|Full text PDF:||10.17192/mjr.2003.8.3729;|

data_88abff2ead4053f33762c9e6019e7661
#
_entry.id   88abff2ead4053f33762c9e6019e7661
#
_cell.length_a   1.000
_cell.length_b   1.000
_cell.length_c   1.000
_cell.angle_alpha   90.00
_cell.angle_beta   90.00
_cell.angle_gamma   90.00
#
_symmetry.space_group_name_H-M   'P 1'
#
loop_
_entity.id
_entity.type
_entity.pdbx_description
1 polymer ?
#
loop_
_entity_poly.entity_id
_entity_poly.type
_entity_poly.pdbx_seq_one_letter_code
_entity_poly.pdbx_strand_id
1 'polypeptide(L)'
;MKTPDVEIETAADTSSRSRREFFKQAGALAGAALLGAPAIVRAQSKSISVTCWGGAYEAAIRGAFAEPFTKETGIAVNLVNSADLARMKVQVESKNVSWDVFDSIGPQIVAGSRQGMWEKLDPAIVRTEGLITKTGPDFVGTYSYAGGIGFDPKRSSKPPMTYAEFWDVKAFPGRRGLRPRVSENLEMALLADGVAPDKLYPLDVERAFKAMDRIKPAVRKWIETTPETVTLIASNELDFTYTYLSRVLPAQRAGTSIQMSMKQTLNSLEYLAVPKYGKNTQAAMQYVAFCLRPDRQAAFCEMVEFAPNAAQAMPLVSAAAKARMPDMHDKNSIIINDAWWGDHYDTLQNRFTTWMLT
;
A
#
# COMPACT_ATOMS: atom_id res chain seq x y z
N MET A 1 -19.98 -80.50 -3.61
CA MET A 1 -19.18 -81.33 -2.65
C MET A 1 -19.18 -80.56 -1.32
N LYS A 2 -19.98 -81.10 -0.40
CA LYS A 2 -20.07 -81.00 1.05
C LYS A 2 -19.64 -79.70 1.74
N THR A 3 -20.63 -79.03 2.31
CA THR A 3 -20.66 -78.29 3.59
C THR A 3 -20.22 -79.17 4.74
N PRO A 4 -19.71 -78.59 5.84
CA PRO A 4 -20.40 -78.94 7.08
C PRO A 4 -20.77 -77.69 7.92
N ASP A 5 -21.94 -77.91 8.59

Ever since the new religious movement Aum Shinrikyō released Sarin Gas in several Tok yo subway stations in March 1995, much has been published about that particular religious group and new religious movements in general. Naturally, these publications often deal with either the reasons or the consequences of that incident. Shimazono Susumu, for example, presented a study on the history, teachings and practice of Aum Shinrikyō shortly after the attack in order to explain the radicalization of the group by referring to its “universe of belief”. Similarly, Ian Reader 2 asks after the doctrinal legitimization of Aum’s violent acts, whereas Martin Repp3 links the history and teachings of Aum to deficiencies prevalent in Japanese society in general. Moreover, the incident challenged the study of religions as an academic discipline: It raised the question whether scholars of religions should provide information and warnings to the public if they consider a certain religious group as potentially aggressive. Michael Pye suggests making a clear distinction between the academic postulate of independent, objective research on the one hand and the right to participate and make judgements in public discussions as a well-informed private person on the other. 4 Another conclusion is drawn by Ian Reader: He advocates a detailed fieldwork approach to the study of new religious movements instead of the more general studies that in his opinion are favoured by Japanese scholars.